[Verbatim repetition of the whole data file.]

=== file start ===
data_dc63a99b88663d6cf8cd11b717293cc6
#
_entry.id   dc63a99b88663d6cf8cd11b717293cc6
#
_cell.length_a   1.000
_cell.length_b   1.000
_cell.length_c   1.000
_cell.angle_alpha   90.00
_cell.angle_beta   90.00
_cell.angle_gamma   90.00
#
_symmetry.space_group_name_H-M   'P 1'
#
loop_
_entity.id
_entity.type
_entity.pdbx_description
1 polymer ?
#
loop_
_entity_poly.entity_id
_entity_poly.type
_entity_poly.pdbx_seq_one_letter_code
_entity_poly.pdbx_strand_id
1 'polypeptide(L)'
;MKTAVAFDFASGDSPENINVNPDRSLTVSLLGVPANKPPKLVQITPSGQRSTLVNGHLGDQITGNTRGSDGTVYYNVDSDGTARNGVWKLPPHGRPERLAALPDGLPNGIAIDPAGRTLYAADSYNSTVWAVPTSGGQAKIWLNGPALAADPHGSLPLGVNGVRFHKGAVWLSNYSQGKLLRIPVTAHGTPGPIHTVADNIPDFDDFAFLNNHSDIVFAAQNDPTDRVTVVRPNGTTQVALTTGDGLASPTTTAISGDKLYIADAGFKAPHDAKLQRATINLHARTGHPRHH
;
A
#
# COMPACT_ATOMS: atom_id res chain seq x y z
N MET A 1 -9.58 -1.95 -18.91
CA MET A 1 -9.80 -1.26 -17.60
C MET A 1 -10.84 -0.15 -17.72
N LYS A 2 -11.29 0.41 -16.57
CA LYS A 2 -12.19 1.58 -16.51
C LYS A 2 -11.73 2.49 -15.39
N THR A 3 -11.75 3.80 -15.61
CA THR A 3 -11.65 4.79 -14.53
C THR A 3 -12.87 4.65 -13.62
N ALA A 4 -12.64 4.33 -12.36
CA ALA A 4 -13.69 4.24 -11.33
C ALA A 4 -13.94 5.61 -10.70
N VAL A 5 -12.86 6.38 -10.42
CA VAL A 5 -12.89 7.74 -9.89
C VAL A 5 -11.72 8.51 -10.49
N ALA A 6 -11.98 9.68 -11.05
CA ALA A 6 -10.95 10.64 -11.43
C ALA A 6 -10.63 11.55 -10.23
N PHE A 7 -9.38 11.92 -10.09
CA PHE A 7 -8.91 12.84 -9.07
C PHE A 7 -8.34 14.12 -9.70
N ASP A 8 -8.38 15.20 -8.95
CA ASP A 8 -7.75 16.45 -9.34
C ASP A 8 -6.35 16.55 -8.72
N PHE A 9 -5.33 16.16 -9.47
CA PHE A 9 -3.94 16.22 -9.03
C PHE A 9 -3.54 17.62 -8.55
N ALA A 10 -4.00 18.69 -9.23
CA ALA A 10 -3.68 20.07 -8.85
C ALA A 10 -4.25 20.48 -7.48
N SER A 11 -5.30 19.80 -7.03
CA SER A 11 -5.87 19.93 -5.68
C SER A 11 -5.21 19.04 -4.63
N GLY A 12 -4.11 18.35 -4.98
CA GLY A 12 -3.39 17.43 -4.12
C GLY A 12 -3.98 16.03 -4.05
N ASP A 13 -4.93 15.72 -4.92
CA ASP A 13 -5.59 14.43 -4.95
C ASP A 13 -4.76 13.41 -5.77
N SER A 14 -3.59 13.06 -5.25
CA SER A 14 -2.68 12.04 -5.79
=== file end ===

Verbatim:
data_dc63a99b88663d6cf8cd11b717293cc6
#
_entry.id   dc63a99b88663d6cf8cd11b717293cc6
#
_cell.length_a   1.000
_cell.length_b   1.000
_cell.length_c   1.000
_cell.angle_alpha   90.00
_cell.angle_beta   90.00
_cell.angle_gamma   90.00
#
_symmetry.space_group_name_H-M   'P 1'
#
loop_
_entity.id
_entity.type
_entity.pdbx_description
1 polymer ?
#
loop_
_entity_poly.entity_id
_entity_poly.type
_entity_poly.pdbx_seq_one_letter_code
_entity_poly.pdbx_strand_id
1 'polypeptide(L)'
;MKTAVAFDFASGDSPENINVNPDRSLTVSLLGVPANKPPKLVQITPSGQRSTLVNGHLGDQITGNTRGSDGTVYYNVDSDGTARNGVWKLPPHGRPERLAALPDGLPNGIAIDPAGRTLYAADSYNSTVWAVPTSGGQAKIWLNGPALAADPHGSLPLGVNGVRFHKGAVWLSNYSQGKLLRIPVTAHGTPGPIHTVADNIPDFDDFAFLNNHSDIVFAAQNDPTDRVTVVRPNGTTQVALTTGDGLASPTTTAISGDKLYIADAGFKAPHDAKLQRATINLHARTGHPRHH
;
A
#
# COMPACT_ATOMS: atom_id res chain seq x y z
N MET A 1 -9.58 -1.95 -18.91
CA MET A 1 -9.80 -1.26 -17.60
C MET A 1 -10.84 -0.15 -17.72
N LYS A 2 -11.29 0.41 -16.57
CA LYS A 2 -12.19 1.58 -16.51
C LYS A 2 -11.73 2.49 -15.39
N THR A 3 -11.75 3.80 -15.61
CA THR A 3 -11.65 4.79 -14.53
C THR A 3 -12.87 4.65 -13.62
N ALA A 4 -12.64 4.33 -12.36
CA ALA A 4 -13.69 4.24 -11.33
C ALA A 4 -13.94 5.61 -10.70
N VAL A 5 -12.86 6.38 -10.42
CA VAL A 5 -12.89 7.74 -9.89
C VAL A 5 -11.72 8.51 -10.49
N ALA A 6 -11.98 9.68 -11.05
CA ALA A 6 -10.95 10.64 -11.43
C ALA A 6 -10.63 11.55 -10.23
N PHE A 7 -9.38 11.92 -10.09
CA PHE A 7 -8.91 12.84 -9.07
C PHE A 7 -8.34 14.12 -9.70
N ASP A 8 -8.38 15.20 -8.95
CA ASP A 8 -7.75 16.45 -9.34
C ASP A 8 -6.35 16.55 -8.72
N PHE A 9 -5.33 16.16 -9.47
CA PHE A 9 -3.94 16.22 -9.03
C PHE A 9 -3.54 17.62 -8.55
N ALA A 10 -4.00 18.69 -9.23
CA ALA A 10 -3.68 20.07 -8.85
C ALA A 10 -4.25 20.48 -7.48
N SER A 11 -5.30 19.80 -7.03
CA SER A 11 -5.87 19.93 -5.68
C SER A 11 -5.21 19.04 -4.63
N GLY A 12 -4.11 18.35 -4.98
CA GLY A 12 -3.39 17.43 -4.12
C GLY A 12 -3.98 16.03 -4.05
N ASP A 13 -4.93 15.72 -4.92
CA ASP A 13 -5.59 14.43 -4.95
C ASP A 13 -4.76 13.41 -5.77
N SER A 14 -3.59 13.06 -5.25
CA SER A 14 -2.68 12.04 -5.79